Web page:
Apple Offers Fix For macOS Monterey Bug Bricking Some T2 Macs

When macOS Monterey was rolled out, an issue arose whereby some Macs with T2 chips were bricking. 9to5Mac reports that this has now been resolved.

Now, Apple says it has identified an issue affecting the T2 security chip that caused this problem and is rolling out a fix to prevent it from happening in the future. In a statement, Apple explained (via Rene Ritchie): We have identified and fixed an issue with the firmware on the Apple T2 security chip that prevented a very small number of users from booting up their Mac after updating macOS. The updated firmware is now included with the existing macOS updates. Any users impacted by this issue can contact Apple Support for assistance. To prevent this problem from occurring to additional users, Apple has rolled out an updated version of the bridgeOS firmware that runs on the T2 security chip. Users already impacted by the problem are instructed to contact Apple Support for assistance.

More Details on the Mac T2 Security Chip Jailbreak

Catalin Cimpanu shares more details of the T2 chip jailbreak I wrote about last week.

The attack requires combining two other exploits that were initially designed for jailbreaking iOS devices — namely Checkm8 and Blackbird. This works because of some shared hardware and software features between T2 chips and iPhones and their underlying hardware.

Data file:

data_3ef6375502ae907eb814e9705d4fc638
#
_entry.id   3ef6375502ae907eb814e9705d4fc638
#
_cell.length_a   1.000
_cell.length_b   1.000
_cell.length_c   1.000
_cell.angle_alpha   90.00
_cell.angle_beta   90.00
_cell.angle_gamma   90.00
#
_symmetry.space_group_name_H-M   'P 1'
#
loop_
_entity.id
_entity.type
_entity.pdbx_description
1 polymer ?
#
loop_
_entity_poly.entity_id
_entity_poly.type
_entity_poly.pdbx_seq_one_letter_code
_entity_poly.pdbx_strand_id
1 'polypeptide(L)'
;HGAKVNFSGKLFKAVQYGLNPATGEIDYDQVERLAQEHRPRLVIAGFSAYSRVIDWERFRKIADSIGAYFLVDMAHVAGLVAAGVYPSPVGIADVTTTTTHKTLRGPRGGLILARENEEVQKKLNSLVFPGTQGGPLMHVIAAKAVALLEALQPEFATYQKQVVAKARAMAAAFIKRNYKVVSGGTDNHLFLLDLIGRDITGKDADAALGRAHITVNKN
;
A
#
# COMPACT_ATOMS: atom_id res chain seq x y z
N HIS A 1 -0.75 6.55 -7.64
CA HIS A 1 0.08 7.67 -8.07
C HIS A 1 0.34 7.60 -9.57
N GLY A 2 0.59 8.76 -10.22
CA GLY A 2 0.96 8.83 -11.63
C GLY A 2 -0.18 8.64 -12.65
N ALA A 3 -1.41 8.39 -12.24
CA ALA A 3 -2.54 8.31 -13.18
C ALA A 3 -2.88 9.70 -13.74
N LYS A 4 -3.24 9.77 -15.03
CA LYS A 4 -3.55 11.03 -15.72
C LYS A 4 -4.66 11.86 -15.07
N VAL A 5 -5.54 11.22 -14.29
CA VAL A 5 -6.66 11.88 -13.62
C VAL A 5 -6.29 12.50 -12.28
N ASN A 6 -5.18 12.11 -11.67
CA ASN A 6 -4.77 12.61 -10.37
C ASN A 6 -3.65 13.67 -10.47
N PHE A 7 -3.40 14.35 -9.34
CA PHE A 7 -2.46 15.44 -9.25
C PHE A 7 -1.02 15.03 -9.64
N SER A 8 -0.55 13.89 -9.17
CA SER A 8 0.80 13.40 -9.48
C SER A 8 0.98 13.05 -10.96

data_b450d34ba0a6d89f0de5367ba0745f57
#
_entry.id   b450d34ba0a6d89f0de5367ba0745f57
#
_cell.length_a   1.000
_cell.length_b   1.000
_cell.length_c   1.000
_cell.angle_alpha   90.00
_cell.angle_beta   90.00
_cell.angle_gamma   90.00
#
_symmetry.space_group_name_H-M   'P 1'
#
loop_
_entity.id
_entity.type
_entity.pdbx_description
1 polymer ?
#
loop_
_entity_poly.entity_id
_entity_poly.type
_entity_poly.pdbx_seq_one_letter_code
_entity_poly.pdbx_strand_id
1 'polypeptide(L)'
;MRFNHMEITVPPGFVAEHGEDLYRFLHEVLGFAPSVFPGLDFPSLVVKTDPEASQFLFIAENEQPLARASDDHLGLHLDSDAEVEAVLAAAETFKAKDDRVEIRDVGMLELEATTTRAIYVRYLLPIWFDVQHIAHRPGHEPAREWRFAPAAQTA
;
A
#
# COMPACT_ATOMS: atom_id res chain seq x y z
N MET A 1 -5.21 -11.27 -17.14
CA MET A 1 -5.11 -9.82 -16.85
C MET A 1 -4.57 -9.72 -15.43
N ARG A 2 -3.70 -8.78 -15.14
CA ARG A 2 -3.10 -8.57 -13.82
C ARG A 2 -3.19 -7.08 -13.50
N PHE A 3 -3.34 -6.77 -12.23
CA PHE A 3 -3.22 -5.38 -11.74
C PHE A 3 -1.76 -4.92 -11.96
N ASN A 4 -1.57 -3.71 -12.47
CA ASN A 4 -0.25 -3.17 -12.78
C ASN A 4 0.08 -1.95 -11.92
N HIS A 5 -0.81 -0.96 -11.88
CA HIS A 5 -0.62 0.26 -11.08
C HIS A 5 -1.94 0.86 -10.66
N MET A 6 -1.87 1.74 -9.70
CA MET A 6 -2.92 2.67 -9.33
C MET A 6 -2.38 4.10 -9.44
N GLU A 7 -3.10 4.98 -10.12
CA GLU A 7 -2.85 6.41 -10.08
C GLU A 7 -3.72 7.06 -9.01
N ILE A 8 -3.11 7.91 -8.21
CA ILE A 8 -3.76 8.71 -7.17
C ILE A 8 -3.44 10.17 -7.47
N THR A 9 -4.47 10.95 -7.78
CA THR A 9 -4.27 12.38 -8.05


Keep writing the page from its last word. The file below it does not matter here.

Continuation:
Unfortunately, since this is a hardware-related issue, all T2 chips are to be considered unpatchable. The only way users can deal with the aftermath of an attack is to reinstall BridgeOS, the operating system that runs on T2 chips.

Apple’s T2 Security Chip Jailbroken by Checkra1n

The latest update of checkra1n adds support for bridgeOS, which runs on the T-series of chips. These are responsible for the Touch Bar, managing encrypted data in its Secure Element, and controlling Mac camera access.

The ability to exploit the T2 processor could also allow you to bypass the anti-repair mechanism built into the Touch Bar. Further, it may allow hackers to get rid of the password or unlock MDM-locked systems.

As far as the OS goes, we could also add secure boot certificates like Microsoft’s secure boot signing or a self-signed Linux certificate.

Digging into Apple's T2 Chip

AppleInsider has a good piece on Apple’s T2 chip. It’s incomplete in that it doesn’t cover the T2’s built-in image signal processor and SSD controller, but it’s still good info to have, and we recommend it.

If you spent any time looking into which Mac desktop or notebook to buy before you paid out for a shiny new machine, you’ll have seen Apple’s website extolling the fact that many of them have T2 security chips. That’s nice. Only, it’s more than nice, it’s more than a way to invisibly secure your Mac, it is a process that has a dramatic and visible effect on just about everything you do.

Communal Head Scratching to Help Solve Your Problems – Mac Geek Gab Podcast 758

It’s true, your two favorite geeks have come together again to have a “communal head scratch” about all the questions and problems you’ve submitted. Then it’s on to some happy tips, including one about working around the new Dropbox limitations. Download, press play, and learn at least five new things… and get your questions answered, too!